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Title: Examining How Engineering Educators (Re)produce or Challenge Technocracy in Their Pedagogical Reasoning
Authors: Turpen, Chandra
Radoff, Jennifer
Gupta, Ayush
Sabo, Hannah
Elby, Andrew
Keywords: Teaching and Teacher Learning
Issue Date: Jun-2020
Publisher: International Society of the Learning Sciences (ISLS)
Citation: Turpen, C., Radoff, J., Gupta, A., Sabo, H., & Elby, A. (2020). Examining How Engineering Educators (Re)produce or Challenge Technocracy in Their Pedagogical Reasoning. In Gresalfi, M. and Horn, I. S. (Eds.), The Interdisciplinarity of the Learning Sciences, 14th International Conference of the Learning Sciences (ICLS) 2020, Volume 4 (pp. 2093-2100). Nashville, Tennessee: International Society of the Learning Sciences.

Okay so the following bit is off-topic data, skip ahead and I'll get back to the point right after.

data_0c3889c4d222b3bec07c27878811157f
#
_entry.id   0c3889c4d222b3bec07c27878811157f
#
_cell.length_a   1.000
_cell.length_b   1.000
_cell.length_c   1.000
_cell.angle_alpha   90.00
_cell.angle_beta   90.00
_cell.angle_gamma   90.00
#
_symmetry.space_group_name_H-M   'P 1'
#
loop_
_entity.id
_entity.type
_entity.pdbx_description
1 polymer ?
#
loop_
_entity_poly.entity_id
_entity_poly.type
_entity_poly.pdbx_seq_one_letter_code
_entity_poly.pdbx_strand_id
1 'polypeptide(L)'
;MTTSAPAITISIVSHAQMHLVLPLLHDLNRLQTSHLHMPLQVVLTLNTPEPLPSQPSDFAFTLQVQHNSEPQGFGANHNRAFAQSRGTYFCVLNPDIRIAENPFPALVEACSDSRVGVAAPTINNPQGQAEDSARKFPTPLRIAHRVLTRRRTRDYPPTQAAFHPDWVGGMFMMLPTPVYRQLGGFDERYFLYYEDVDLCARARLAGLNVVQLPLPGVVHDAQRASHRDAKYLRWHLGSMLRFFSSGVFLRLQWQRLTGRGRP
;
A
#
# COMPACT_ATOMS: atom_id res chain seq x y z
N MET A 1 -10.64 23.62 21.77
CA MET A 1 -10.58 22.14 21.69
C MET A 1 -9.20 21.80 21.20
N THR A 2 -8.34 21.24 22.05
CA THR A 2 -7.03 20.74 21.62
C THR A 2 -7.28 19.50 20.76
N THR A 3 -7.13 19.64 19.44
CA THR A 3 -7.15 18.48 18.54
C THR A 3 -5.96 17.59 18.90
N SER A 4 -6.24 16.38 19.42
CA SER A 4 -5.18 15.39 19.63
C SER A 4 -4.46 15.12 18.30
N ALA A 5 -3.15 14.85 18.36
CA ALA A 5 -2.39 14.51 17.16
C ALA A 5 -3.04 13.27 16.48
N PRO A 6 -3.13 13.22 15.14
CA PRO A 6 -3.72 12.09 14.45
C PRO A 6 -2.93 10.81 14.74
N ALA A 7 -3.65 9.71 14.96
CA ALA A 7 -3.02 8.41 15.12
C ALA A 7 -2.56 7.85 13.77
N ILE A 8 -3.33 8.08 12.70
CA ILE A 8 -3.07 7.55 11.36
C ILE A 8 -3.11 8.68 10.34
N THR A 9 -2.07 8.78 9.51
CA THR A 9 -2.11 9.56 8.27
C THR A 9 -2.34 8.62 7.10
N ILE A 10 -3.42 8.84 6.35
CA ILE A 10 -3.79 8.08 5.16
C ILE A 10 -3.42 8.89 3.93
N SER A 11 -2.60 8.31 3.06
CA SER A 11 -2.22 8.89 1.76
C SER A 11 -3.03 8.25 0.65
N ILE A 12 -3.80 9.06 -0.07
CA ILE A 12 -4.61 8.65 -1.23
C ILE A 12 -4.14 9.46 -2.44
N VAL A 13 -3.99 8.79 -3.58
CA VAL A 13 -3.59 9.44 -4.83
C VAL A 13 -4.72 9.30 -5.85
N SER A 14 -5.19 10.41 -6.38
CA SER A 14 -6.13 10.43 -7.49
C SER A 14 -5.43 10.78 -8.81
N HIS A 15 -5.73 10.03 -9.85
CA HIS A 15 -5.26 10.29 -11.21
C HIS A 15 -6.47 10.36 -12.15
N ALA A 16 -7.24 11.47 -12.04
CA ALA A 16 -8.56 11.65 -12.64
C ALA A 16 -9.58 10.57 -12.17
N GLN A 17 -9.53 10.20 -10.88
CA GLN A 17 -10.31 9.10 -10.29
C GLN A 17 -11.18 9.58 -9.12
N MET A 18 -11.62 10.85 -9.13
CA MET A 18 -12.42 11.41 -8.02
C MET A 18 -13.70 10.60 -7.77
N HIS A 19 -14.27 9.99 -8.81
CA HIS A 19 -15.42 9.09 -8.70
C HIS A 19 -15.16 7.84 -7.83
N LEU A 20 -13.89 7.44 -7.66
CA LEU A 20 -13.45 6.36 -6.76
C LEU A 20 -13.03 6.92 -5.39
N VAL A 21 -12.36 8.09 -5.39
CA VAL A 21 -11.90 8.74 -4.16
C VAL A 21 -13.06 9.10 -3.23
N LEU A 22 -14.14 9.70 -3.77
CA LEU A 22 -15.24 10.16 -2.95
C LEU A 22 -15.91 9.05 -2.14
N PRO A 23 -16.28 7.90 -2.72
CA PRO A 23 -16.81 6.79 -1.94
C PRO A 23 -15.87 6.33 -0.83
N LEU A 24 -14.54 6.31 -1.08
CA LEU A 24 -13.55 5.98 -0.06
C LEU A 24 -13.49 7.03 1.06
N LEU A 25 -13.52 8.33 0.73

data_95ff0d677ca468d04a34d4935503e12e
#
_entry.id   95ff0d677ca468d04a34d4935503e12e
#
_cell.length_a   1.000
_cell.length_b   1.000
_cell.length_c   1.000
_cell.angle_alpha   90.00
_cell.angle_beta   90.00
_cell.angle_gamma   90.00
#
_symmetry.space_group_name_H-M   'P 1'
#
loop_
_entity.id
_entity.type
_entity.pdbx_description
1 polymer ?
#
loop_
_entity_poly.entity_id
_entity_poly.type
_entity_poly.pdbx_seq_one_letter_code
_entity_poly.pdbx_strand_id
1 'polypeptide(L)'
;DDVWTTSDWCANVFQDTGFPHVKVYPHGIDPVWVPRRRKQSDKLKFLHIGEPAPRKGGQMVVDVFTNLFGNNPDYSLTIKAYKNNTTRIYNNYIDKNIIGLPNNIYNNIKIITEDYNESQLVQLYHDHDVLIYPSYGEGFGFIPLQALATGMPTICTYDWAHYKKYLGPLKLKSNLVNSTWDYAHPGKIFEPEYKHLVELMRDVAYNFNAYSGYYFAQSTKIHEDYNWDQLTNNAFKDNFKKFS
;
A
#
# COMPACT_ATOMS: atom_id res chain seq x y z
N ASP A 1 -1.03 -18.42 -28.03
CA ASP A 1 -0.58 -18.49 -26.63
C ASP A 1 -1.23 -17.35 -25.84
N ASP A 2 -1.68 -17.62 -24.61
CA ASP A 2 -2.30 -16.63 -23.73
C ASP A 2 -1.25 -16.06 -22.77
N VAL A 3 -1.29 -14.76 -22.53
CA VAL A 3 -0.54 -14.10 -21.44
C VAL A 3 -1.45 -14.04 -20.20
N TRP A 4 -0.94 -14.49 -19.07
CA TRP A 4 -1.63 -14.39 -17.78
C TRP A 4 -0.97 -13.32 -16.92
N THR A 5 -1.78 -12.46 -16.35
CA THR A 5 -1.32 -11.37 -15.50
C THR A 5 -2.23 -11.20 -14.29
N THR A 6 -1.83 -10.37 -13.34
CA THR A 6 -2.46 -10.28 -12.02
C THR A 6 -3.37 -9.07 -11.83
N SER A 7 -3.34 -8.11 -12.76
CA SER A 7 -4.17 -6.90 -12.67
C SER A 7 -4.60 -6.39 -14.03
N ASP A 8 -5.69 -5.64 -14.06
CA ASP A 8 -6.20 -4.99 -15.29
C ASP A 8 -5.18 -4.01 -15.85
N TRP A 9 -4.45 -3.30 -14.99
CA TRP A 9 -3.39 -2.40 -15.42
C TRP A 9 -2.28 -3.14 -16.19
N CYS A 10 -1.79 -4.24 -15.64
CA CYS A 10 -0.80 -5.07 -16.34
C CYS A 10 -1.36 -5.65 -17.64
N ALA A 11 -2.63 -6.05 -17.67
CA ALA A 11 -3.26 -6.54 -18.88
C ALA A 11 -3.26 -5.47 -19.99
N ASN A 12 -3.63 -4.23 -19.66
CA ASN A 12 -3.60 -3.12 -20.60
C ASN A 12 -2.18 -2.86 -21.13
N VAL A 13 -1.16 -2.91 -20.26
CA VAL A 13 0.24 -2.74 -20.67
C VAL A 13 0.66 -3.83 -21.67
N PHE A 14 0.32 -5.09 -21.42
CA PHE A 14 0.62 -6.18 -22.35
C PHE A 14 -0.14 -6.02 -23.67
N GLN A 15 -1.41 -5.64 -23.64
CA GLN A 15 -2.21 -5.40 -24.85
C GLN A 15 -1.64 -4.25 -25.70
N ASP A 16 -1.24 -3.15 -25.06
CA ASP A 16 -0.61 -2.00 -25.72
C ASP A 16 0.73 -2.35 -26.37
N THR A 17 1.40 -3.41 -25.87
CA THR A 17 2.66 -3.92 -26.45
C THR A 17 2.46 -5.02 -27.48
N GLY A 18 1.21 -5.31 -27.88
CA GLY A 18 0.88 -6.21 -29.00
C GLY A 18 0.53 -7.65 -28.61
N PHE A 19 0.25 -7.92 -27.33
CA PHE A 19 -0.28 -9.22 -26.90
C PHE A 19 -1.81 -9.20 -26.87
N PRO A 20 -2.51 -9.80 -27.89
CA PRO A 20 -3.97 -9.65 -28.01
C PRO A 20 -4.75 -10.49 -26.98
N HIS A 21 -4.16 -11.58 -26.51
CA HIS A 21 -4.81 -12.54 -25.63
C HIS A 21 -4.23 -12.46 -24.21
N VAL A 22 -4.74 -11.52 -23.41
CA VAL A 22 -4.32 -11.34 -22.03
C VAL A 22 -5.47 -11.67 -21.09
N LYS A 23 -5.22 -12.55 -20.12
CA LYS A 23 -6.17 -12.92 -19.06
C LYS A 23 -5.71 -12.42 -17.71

Abstract: Sociologists and historians of science have documented the salience of meritocracy and technocracy in engineering (Cech, 2014; Slaton, 2015; Riley, 2008). Meritocracy is often paired with a technocratic ideology, which distinguishes technical and “soft” skills and assigns more worth to the technical. Scholars have shown how technocracy and meritocracy contribute to marginalization within engineering education (Slaton, 2015; Foor et al., 2007; Secules et al., 2018). Our team has been iteratively redesigning a pedagogy seminar for engineering peer educators to disrupt such forces of marginalization. We study peer educators because they can do harm if these ideologies aren't challenged, and they have the potential to disrupt these ideologies. Using tools from discourse analysis and the ideology-in-pieces framework (Philip, 2011), we analyze how technocratic stances are reproduced or challenged in engineering peer educators’ talk. Such analyses can help others to recognize technocratic reasoning and see some of its negative consequences.
Appears in Collections:ICLS 2020

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